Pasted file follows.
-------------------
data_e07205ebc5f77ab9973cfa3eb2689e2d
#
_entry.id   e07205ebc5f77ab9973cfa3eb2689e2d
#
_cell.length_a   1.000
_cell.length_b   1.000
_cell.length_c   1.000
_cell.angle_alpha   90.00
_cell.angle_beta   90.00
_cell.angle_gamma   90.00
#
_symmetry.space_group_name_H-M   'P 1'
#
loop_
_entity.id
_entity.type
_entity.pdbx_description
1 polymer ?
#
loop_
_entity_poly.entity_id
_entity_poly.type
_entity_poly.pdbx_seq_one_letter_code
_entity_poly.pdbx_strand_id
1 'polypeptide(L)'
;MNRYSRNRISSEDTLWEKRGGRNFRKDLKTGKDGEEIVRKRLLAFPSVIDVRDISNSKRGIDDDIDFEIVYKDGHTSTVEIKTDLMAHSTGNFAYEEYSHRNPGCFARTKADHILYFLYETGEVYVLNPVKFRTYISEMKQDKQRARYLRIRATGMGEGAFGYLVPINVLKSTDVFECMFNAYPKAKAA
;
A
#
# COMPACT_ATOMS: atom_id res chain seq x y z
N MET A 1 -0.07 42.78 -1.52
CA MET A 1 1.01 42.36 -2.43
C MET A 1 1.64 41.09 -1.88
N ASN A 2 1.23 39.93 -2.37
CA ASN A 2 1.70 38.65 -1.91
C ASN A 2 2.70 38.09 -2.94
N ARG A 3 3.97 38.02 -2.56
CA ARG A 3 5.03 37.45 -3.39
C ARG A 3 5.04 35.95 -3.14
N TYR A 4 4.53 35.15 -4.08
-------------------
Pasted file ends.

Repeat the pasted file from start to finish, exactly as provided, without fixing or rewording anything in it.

data_e07205ebc5f77ab9973cfa3eb2689e2d
#
_entry.id   e07205ebc5f77ab9973cfa3eb2689e2d
#
_cell.length_a   1.000
_cell.length_b   1.000
_cell.length_c   1.000
_cell.angle_alpha   90.00
_cell.angle_beta   90.00
_cell.angle_gamma   90.00
#
_symmetry.space_group_name_H-M   'P 1'
#
loop_
_entity.id
_entity.type
_entity.pdbx_description
1 polymer ?
#
loop_
_entity_poly.entity_id
_entity_poly.type
_entity_poly.pdbx_seq_one_letter_code
_entity_poly.pdbx_strand_id
1 'polypeptide(L)'
;MNRYSRNRISSEDTLWEKRGGRNFRKDLKTGKDGEEIVRKRLLAFPSVIDVRDISNSKRGIDDDIDFEIVYKDGHTSTVEIKTDLMAHSTGNFAYEEYSHRNPGCFARTKADHILYFLYETGEVYVLNPVKFRTYISEMKQDKQRARYLRIRATGMGEGAFGYLVPINVLKSTDVFECMFNAYPKAKAA
;
A
#
# COMPACT_ATOMS: atom_id res chain seq x y z
N MET A 1 -0.07 42.78 -1.52
CA MET A 1 1.01 42.36 -2.43
C MET A 1 1.64 41.09 -1.88
N ASN A 2 1.23 39.93 -2.37
CA ASN A 2 1.70 38.65 -1.91
C ASN A 2 2.70 38.09 -2.94
N ARG A 3 3.97 38.02 -2.56
CA ARG A 3 5.03 37.45 -3.39
C ARG A 3 5.04 35.95 -3.14
N TYR A 4 4.53 35.15 -4.08